New research shows that students are entering a nationwide decline in academic scores. Here’s why parents should be concerned – and how tutoring can help avoid falling behind.
The U.S. Department of Education has been keeping data on student scores for decades now. Students have been examined every four years dating back to 1971 for the purpose of compiling the National Assessment of Educational Progress (otherwise known as the NAEP).
This data is periodically released in the form of The Nation’s Report Card, which represents an overall measure of student achievement throughout the K-12 education system.
The newest results are troubling, to say the least. Assessment scores are indicating the steepest declines ever recorded in some subjects since the 1970s. Needless to say, this is a major concern for both teachers and parents alike.
A summary of the results is as follows:
- Math scores for students who were in 4th and 5th grades at the start of the pandemic have decreased by 9 points
- For 13-year-olds, reading scores have fallen 4 points since the pandemic began and 7 points since 2012
- The math decline observed in 13-year-olds is being called “the single largest decline observed in the past 50 years”
- Math scores for the lowest-performing students have returned to levels “last seen in the 1970s”
- Reading scores for the lowest performing students are lower than in 1971, the first year this data was collected
We’re going to be blunt: this isn’t good news. Many of the trends observed before the COVID-19 pandemic were only made worse by school closures, and experts believe that many students now have foundational gaps in their learning that are missing.
This news is extremely concerning, and the NCES is worried that a generation of students are at risk of having serious academic deficits.
To make matters worse, it’s difficult for students who are already struggling to “catch up” relying on school instruction alone. Understandably, teachers cannot possibly encompass the needs of every individual student and have to adhere to a yearly schedule. This becomes a real issue if a student is several months (or even a grade level) behind in one or more core areas.
In many cases, additional instruction is needed to address foundational gaps in the student’s core subject knowledge of reading and math. Here are 3 ways tutoring can help address decreasing scores:
1. Math is one of those subjects that requires full understanding of one concept before moving on to the next. This is why tutors often say math knowledge consists of foundational “building blocks.” If a student doesn’t understand fractions, they won’t understand division. If they don’t understand division, they won’t understand algebra. Tutors have the unique ability to revisit previous concepts in order to close gaps in a student's learning. Check out some of the most common math mistakes!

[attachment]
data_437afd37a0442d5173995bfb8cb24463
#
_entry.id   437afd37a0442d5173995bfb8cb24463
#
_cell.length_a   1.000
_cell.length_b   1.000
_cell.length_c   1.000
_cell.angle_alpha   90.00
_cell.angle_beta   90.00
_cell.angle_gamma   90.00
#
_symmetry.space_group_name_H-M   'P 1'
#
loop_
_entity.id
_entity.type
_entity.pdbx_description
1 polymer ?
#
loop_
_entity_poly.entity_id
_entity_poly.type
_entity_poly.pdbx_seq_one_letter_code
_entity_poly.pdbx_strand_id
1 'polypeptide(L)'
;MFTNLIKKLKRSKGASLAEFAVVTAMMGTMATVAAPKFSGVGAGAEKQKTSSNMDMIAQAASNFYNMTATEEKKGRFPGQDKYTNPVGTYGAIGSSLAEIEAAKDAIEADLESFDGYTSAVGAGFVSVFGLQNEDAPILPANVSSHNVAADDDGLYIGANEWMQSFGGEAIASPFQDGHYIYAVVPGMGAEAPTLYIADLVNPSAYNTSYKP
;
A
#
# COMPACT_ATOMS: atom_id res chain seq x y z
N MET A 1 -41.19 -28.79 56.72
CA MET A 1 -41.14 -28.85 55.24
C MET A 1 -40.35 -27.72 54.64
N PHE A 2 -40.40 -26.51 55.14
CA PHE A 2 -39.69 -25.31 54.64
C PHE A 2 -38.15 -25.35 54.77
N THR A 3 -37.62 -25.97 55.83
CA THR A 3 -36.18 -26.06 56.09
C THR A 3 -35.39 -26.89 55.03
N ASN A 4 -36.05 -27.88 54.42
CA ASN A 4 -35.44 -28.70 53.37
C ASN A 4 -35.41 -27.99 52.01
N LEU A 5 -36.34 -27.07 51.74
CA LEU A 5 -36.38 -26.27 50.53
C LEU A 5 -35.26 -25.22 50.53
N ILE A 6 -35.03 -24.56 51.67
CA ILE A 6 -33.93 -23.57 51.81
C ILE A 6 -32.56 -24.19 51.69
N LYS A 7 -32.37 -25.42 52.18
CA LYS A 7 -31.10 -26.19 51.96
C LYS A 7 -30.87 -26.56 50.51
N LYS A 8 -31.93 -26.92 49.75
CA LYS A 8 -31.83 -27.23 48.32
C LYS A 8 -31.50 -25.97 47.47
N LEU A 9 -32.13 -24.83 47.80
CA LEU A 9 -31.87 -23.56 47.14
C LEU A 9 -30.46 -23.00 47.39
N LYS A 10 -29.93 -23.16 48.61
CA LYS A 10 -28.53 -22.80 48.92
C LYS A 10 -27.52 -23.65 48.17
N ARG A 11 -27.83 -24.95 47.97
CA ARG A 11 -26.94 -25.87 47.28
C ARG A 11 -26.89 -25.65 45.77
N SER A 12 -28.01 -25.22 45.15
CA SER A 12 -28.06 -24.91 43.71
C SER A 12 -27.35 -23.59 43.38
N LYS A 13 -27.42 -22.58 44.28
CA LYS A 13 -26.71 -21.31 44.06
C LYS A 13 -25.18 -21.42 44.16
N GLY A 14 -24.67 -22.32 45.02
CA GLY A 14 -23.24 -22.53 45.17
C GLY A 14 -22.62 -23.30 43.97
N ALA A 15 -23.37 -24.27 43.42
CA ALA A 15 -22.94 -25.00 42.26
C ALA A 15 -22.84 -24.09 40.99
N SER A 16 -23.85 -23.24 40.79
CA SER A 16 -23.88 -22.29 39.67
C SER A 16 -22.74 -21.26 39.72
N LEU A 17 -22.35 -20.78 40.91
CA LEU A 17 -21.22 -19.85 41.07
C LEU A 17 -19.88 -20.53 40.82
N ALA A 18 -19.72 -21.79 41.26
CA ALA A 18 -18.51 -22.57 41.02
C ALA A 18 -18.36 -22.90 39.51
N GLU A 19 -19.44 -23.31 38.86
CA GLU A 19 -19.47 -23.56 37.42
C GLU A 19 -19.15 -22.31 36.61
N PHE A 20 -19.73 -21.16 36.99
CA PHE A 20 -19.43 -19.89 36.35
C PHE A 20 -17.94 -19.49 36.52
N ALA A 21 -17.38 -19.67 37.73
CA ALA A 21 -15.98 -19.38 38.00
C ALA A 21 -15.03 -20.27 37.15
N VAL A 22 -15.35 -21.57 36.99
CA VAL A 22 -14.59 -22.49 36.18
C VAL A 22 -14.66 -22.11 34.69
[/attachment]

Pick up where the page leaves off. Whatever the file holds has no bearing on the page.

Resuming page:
2. Reading is perhaps the true “core” subject – after all, reading and comprehension skills are needed in almost every academic subject (including science and math). Students who struggle with reading initially may not be eager to pursue language arts, but a tutor can often help by revisiting the basic comprehension skills they may be missing. Learn more about how reading and comprehension affect all subjects here.
3. Tutors can help students to catch up (and even get ahead) due to the flexibility offered in instructional style, pacing, frequency, and more. Students can receive several cumulative months of extra instruction during vacations, weekends, and after-school hours throughout the academic year. A personalized tutoring program is also unique in that tutors have the ability to revisit subjects the student may have needed extra help with – while working at their own pace. According to the NCES report, the percentage of 13-year-olds taking algebra has declined by 34% since 2012. Tutors can help prepare students for higher-level math classes and honors courses by addressing foundational gaps in a student’s learning – click here to learn more about how addressing learning gaps can lead to success.
We encourage parents to be on the lookout for any changes in their student’s grades. If you begin to notice a decline, remember that they aren’t alone – the pandemic was an extremely difficult time for many students. If your student is already struggling, we recommend discussing their progress with an academic advisor to begin exploring a personalized strategy for success.